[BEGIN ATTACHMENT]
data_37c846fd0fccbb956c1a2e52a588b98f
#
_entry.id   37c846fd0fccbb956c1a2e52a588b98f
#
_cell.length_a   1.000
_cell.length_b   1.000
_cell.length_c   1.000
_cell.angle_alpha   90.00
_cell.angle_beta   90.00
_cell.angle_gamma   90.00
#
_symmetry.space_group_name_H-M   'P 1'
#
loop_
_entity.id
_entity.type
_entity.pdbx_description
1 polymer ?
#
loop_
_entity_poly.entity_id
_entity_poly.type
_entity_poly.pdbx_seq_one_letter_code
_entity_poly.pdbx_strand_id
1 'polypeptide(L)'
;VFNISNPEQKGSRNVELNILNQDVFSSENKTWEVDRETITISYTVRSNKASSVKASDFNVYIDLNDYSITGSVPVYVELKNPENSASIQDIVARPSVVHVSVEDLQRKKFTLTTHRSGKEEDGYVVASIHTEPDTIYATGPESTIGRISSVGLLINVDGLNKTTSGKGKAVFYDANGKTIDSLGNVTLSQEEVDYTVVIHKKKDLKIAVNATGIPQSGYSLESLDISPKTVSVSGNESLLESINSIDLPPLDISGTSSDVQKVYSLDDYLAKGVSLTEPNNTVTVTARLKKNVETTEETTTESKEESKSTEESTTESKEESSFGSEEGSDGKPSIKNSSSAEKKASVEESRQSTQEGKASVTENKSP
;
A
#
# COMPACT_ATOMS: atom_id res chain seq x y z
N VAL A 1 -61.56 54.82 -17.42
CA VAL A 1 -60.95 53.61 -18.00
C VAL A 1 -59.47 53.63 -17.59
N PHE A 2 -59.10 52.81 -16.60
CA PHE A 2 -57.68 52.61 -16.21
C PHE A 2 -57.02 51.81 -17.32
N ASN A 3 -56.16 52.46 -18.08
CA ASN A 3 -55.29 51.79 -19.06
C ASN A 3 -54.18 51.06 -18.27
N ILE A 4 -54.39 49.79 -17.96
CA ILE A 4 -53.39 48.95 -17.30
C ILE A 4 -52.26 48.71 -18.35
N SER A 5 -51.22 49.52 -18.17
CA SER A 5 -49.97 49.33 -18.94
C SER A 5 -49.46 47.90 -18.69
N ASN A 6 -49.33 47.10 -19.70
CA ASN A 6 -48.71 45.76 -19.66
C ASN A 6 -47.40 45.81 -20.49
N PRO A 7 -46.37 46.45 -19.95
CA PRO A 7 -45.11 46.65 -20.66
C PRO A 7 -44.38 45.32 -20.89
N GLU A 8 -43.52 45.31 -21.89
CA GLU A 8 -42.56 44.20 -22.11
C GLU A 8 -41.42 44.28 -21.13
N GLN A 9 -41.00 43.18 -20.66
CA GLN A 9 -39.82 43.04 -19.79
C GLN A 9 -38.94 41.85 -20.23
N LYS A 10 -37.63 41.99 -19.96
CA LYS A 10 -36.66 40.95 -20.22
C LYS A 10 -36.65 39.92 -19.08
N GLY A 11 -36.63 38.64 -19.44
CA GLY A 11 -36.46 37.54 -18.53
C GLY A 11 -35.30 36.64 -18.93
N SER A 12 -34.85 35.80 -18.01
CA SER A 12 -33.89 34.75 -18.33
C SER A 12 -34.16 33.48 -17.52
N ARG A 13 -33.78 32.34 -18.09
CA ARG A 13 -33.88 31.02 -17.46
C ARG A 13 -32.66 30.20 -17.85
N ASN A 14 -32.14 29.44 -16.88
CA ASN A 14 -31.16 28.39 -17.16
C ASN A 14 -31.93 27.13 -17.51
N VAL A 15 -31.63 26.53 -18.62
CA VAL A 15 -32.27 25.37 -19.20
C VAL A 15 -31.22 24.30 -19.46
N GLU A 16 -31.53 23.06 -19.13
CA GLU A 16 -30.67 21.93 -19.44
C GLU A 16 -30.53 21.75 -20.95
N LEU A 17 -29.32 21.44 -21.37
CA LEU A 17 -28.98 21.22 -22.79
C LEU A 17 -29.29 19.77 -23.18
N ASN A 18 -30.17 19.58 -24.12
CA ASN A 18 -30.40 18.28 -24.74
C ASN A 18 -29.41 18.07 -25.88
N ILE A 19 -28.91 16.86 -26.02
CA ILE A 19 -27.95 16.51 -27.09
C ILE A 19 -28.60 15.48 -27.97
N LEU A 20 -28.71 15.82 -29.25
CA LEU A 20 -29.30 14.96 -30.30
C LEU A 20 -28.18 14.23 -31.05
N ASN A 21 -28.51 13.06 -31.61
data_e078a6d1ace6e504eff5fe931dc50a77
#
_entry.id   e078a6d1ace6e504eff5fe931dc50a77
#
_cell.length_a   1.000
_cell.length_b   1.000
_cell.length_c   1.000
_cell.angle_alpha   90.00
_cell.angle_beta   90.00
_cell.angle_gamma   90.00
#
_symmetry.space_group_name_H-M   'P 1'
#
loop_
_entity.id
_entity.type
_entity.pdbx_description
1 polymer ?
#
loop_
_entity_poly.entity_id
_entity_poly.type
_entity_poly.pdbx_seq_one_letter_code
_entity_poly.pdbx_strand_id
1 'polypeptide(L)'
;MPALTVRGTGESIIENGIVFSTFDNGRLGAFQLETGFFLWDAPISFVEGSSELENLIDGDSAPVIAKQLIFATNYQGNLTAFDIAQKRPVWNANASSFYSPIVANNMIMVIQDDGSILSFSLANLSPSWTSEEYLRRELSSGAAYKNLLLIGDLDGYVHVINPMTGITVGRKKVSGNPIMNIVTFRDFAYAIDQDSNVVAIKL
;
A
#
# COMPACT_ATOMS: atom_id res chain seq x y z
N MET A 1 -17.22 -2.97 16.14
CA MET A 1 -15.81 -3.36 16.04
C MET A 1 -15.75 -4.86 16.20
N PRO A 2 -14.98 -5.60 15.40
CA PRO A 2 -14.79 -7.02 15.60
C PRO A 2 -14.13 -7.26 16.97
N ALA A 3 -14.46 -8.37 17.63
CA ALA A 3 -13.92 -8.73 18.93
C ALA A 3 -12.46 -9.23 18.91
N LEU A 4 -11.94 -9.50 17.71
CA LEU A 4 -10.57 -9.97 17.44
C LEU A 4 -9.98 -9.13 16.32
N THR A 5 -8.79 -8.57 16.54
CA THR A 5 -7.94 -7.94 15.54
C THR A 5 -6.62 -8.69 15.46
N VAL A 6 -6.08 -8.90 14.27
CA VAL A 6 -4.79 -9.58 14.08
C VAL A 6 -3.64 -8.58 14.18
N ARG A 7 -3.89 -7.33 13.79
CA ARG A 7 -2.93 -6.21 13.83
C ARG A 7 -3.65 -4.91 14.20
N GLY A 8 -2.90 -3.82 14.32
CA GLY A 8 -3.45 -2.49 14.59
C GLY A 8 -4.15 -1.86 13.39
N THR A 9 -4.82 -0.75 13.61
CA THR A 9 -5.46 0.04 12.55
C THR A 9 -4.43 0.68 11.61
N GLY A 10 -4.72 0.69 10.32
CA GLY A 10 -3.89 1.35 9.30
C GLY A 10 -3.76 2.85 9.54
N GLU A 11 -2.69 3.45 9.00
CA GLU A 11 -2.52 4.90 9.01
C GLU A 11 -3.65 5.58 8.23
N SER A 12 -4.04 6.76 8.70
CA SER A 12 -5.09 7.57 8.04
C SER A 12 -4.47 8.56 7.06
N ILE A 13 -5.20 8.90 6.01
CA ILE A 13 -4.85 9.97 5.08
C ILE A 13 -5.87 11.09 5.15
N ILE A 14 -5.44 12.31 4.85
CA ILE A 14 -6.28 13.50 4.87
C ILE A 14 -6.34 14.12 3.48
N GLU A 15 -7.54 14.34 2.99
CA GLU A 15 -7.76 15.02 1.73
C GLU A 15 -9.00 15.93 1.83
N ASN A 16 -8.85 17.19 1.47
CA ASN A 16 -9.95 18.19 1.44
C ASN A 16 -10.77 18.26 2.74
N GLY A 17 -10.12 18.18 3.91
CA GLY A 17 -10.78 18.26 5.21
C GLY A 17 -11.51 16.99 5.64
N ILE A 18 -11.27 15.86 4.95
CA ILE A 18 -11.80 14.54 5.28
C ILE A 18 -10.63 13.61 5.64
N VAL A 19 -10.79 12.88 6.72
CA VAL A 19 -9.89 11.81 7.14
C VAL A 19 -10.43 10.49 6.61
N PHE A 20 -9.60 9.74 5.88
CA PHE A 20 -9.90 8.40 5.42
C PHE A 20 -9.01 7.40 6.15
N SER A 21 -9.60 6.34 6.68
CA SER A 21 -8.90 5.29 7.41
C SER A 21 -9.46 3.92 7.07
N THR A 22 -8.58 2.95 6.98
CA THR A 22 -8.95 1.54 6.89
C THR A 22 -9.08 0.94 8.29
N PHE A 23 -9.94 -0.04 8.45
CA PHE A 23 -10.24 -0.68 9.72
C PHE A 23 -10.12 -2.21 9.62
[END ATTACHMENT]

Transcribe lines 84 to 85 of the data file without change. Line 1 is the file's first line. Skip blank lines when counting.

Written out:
C ASN A 18 -29.41 18.07 -25.88
N ILE A 19 -28.91 16.86 -26.02